• The Prize Winner of Defiance, Ohio - It was unfortunate that DreamWorks did not put much marketing support behind this dramatic comedy when it was released in the fall, because it is a sweet little movie. Julianne Moore plays Evelyn Ryan, a suburban mother of 10 who enters jingle and slogan contests to help support her family of baby boomers. Emmy-winning director Jane Anderson adapts the material sensitively and sensibly, with Moore as her beaming anchor and Woody Harrelson in a memorable supporting role as her alcoholic husband. (Cinematical spoke with Anderson about the film in the fall.)
  • Searching For The Wrong-Eyed Jesus - Most people who are not from the South tend to write the region off as being not much deeper than a Dukes Of Hazzard episode or a Lynyrd Skynyrd album, but director/damn yankee Andrew Douglas sees it another way. His collection of lovable oddballs waxing philosophical - a true-to-life True Stories - may not drum up any new tourist traffic, but as least his friendly road trip is not the empty offering that his Amityville Horror remake was. Featuring a soundtrack by weird guy Jim White.
  • Three Of Hearts: A Postmodern Family - As if the furor over Heather having two mommies isn't enough to confuse kids, now they have to deal with the complicated matrix of a triad - in this case, one mother and two fathers. The interaction of personalities in Susan Kaplan's documentary is interesting enough, even if her subjects are living in a self-designed bizarro world where a ménage such as this isn't better left as a fantasy (or an episode of Big Love).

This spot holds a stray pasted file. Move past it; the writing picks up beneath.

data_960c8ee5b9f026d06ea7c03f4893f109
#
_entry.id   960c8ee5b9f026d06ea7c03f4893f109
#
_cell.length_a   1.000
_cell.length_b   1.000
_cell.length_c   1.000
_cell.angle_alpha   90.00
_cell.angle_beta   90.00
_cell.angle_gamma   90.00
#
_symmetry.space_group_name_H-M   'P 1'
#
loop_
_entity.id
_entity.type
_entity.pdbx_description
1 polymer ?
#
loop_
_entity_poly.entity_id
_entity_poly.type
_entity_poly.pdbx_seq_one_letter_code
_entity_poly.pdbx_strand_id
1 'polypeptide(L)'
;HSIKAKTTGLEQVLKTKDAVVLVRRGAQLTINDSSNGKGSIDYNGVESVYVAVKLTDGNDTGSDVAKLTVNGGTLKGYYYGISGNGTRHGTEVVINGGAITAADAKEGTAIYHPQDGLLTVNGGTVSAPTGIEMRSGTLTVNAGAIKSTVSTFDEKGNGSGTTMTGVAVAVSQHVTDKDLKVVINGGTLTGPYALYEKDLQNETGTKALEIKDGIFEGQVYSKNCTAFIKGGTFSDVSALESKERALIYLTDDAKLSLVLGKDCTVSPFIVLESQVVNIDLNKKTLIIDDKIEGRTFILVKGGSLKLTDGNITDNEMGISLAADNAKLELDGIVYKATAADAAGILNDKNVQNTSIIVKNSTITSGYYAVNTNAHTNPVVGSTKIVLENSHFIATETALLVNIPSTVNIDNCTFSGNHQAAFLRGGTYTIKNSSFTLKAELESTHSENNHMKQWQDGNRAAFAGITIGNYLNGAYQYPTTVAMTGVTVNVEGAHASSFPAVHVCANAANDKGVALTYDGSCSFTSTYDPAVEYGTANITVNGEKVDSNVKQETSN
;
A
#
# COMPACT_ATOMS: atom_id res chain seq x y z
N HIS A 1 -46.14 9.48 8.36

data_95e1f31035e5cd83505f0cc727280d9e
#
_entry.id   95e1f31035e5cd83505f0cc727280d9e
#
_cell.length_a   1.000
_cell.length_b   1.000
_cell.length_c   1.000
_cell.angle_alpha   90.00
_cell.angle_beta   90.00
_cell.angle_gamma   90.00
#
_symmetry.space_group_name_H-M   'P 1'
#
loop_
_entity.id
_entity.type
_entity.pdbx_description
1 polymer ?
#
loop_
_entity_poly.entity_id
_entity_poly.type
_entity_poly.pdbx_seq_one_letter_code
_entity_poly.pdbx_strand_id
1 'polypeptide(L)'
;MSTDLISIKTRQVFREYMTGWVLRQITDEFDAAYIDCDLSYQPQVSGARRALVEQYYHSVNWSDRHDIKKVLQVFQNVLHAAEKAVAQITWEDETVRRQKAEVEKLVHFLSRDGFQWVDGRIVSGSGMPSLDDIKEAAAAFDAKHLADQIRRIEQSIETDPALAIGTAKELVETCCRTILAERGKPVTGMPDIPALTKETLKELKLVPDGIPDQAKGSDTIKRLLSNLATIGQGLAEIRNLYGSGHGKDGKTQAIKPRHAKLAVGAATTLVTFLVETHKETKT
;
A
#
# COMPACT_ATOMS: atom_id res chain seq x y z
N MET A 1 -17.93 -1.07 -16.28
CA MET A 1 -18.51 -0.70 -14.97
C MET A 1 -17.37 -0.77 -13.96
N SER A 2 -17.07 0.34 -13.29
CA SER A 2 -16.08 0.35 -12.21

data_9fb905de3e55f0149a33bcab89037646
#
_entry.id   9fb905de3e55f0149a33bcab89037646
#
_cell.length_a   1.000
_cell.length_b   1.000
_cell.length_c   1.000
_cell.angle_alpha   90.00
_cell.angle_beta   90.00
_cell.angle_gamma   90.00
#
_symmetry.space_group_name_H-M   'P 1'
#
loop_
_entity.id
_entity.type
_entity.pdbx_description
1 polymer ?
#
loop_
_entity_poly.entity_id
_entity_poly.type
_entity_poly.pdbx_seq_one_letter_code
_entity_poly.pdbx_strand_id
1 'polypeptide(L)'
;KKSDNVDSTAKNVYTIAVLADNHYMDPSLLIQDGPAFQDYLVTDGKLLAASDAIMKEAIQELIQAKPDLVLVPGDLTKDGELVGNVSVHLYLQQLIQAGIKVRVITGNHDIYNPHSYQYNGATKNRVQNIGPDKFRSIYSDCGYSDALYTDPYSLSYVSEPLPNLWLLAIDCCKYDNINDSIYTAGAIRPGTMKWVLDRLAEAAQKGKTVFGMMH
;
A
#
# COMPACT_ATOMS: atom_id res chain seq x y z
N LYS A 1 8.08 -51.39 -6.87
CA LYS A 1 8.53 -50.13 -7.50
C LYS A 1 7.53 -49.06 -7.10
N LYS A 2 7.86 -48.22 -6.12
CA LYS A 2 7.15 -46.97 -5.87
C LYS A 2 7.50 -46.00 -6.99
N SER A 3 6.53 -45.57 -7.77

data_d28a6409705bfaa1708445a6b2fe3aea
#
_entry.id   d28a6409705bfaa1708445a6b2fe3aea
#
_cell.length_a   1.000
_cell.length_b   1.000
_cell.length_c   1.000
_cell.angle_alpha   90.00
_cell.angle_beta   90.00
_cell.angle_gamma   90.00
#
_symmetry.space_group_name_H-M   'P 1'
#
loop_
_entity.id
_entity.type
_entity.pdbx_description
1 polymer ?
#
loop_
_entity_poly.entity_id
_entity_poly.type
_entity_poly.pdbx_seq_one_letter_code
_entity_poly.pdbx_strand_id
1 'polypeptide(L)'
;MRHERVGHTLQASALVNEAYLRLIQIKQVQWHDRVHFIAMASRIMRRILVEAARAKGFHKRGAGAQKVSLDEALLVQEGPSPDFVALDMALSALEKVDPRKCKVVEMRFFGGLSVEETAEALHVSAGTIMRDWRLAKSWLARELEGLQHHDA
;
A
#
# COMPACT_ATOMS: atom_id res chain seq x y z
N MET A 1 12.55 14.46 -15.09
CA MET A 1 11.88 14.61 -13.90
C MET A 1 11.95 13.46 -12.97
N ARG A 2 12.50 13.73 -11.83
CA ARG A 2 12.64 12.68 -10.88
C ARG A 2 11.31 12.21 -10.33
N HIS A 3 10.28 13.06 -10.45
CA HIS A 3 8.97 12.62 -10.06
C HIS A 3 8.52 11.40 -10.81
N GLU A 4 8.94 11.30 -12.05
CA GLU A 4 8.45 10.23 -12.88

• Through The Fire - Jonathan Hock, who wrote and cut the large-format favorite Michael Jordan To The Max, trains a keen eye on Coney Island ball court wizard Sebastian Telfair in this ESPN-produced documentary. As engaging as Hoop Dreams (and produced on the same kind of basketball shoestring budget), Hock isn't afraid to take on the moral grey area around the principles of recruiters and corporate hucksters, and gives sports fans a lot of fierce court action to enjoy, too. Also out today is NBA Entertainment's surprisingly thoughtful doc about Chinese behemo-baller Yao Ming, The Year Of The Yao.
  • Undertaking Betty - It may be predictable and occasionally fall flat off the gallows, but this dark comedy, about a Welsh woman (Brenda Blethyn) who realizes that her life is not as she had hoped it would be, does have a warm heart. Alfred Molina is a charming goofball as the local mortician who loves her so much that he's willing to help her fake her death to escape a loveless, adulterous husband, with Christopher Walken as his showy competitor (who is almost as way-out weird as he was in Things To Do In Denver When You're Dead). Fans of Brit-coms like Waking Ned Devine and Calendar Girls should enjoy this (as will anyone whose hobby it is to watch Naomi Watts performing farce in her underwear).